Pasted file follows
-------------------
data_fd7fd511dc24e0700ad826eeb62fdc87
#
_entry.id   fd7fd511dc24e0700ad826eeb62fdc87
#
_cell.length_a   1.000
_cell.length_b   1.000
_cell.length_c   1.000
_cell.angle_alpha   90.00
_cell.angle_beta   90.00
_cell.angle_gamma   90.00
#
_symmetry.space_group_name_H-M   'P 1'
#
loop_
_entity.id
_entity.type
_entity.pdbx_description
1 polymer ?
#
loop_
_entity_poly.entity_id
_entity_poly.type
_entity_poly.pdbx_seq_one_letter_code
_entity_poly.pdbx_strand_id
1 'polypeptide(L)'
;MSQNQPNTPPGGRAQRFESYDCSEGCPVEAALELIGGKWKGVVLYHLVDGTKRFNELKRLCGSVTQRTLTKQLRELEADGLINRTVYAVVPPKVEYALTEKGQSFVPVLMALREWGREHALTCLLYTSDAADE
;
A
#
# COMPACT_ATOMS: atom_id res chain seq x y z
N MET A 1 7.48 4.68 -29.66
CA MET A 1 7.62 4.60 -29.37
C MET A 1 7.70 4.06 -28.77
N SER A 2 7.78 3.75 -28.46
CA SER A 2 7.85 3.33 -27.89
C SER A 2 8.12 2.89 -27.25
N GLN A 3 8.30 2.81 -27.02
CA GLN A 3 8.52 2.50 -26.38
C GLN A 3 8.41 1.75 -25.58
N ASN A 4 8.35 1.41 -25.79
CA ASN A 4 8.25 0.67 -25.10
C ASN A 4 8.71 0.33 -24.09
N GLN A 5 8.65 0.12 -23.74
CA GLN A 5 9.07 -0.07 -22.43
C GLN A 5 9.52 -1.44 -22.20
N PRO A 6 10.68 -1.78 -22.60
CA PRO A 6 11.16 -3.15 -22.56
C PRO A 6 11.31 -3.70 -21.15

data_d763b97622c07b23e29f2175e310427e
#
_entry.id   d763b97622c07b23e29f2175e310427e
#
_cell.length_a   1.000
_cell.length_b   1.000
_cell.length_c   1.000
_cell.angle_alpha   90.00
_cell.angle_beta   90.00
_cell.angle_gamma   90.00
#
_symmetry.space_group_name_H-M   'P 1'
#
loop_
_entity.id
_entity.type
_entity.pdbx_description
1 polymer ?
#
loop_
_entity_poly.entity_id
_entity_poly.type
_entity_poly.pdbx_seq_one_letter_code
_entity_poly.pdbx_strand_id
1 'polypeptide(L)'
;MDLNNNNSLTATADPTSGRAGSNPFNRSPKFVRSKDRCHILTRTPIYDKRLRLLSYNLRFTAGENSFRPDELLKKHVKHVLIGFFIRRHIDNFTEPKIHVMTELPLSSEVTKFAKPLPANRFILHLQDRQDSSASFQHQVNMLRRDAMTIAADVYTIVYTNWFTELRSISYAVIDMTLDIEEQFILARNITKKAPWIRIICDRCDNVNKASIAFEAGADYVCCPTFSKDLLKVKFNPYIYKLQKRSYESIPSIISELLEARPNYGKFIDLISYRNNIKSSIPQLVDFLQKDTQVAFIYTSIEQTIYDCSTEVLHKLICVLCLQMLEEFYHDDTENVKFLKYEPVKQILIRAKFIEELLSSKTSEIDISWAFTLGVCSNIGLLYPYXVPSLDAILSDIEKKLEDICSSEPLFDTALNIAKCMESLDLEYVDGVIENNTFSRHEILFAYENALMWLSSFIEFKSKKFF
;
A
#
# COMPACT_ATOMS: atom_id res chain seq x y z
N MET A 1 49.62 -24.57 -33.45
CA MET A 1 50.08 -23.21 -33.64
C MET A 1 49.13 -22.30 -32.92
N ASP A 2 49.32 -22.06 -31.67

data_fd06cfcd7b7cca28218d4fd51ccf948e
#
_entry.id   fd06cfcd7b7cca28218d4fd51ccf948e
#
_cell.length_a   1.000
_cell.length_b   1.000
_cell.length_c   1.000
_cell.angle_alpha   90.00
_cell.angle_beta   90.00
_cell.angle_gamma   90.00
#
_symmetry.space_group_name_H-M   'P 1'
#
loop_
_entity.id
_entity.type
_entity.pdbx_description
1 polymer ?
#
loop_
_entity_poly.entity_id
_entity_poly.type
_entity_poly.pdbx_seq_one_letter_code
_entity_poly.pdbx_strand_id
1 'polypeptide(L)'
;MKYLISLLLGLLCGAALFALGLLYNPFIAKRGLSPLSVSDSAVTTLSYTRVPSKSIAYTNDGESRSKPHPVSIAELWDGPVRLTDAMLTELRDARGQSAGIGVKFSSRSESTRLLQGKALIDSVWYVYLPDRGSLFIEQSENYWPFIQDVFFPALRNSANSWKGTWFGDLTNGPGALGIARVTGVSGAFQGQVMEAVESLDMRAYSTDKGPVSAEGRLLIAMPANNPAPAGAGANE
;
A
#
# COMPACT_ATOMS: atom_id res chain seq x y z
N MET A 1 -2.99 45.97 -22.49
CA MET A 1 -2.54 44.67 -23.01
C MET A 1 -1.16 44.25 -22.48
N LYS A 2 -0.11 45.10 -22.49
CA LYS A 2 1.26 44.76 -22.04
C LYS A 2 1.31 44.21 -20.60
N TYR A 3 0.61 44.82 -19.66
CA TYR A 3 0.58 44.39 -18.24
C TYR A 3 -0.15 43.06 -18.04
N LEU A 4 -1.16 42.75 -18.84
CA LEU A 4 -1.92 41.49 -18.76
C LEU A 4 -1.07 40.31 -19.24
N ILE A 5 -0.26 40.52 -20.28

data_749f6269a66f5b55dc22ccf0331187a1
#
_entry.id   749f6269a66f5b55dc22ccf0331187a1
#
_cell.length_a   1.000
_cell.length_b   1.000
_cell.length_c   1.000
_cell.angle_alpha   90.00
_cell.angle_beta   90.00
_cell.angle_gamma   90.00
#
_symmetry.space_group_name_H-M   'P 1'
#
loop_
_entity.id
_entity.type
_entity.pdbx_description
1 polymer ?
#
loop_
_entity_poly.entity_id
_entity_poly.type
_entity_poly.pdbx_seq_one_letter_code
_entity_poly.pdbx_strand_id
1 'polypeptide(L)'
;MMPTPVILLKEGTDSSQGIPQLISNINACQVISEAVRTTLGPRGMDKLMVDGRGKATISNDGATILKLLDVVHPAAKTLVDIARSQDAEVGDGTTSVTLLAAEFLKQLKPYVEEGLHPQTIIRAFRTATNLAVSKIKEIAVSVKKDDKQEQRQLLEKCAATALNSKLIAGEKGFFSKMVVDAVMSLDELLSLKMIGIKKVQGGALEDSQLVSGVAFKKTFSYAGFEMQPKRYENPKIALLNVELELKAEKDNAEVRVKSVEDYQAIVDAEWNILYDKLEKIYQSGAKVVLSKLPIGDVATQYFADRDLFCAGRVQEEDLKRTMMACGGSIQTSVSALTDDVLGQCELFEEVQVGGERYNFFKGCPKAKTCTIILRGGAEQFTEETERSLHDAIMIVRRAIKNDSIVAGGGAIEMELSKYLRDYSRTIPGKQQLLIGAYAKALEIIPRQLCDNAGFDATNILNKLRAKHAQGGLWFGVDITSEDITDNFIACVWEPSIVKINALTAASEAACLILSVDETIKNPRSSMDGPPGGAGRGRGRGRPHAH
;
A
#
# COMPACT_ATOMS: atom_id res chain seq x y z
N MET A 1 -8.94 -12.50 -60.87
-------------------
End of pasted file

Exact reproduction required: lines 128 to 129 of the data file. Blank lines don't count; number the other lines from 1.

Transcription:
_entry.id   749f6269a66f5b55dc22ccf0331187a1
#